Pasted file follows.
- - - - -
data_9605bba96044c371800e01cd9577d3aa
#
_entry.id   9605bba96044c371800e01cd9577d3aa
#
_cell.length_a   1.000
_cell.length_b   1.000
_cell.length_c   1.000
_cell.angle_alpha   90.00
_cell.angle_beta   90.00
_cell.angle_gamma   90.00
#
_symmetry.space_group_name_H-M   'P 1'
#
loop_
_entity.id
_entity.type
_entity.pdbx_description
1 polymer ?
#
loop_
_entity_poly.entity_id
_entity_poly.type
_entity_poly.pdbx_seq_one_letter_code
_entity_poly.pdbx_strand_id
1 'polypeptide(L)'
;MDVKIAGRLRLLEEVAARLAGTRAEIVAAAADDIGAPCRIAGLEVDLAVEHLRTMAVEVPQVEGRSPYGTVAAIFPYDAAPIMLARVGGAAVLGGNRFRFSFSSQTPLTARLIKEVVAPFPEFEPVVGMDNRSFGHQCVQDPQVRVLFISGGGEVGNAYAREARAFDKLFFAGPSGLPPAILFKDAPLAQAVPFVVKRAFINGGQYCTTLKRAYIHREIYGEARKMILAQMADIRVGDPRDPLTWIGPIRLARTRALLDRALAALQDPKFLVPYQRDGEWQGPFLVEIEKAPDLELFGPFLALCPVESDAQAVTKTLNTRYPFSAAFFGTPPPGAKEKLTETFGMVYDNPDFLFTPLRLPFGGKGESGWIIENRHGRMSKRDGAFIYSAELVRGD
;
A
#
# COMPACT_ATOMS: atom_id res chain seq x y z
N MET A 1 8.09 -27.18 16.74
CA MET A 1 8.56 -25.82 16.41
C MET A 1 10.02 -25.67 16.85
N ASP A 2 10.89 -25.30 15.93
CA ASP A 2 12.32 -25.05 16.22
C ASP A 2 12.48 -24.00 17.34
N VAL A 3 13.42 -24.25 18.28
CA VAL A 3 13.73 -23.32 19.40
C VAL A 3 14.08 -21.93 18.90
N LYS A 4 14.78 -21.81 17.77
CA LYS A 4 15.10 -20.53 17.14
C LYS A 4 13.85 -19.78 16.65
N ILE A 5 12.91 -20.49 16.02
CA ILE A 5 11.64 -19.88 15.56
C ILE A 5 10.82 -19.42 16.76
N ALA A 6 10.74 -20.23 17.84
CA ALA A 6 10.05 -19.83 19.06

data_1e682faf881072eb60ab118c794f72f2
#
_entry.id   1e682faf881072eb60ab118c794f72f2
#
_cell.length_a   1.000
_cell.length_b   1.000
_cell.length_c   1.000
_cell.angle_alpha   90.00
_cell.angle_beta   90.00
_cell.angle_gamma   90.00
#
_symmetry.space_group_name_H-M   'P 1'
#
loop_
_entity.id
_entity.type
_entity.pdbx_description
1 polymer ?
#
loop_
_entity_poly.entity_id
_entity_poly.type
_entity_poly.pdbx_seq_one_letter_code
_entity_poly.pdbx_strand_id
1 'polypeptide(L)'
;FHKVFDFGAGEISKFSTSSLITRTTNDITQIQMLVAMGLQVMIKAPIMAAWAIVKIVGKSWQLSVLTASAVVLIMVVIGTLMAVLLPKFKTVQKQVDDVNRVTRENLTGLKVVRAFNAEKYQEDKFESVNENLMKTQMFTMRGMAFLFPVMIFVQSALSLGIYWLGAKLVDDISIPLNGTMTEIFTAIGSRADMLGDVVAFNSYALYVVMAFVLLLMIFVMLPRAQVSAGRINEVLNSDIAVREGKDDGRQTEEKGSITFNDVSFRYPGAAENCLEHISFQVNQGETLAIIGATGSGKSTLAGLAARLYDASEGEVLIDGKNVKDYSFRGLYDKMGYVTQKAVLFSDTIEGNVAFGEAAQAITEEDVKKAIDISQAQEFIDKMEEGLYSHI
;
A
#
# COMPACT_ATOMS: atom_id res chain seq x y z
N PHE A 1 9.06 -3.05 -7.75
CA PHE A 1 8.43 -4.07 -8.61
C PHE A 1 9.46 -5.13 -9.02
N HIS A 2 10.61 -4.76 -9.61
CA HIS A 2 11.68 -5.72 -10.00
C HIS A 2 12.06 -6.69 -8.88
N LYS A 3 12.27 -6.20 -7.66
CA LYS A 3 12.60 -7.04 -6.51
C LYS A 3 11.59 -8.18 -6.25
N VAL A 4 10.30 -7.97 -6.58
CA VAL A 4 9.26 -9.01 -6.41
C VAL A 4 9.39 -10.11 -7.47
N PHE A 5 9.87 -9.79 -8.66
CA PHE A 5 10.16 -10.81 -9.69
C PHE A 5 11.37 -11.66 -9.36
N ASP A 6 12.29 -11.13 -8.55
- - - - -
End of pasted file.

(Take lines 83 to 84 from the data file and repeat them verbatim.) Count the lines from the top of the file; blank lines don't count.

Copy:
C HIS A 2 12.06 -6.69 -8.88
N LYS A 3 12.27 -6.20 -7.66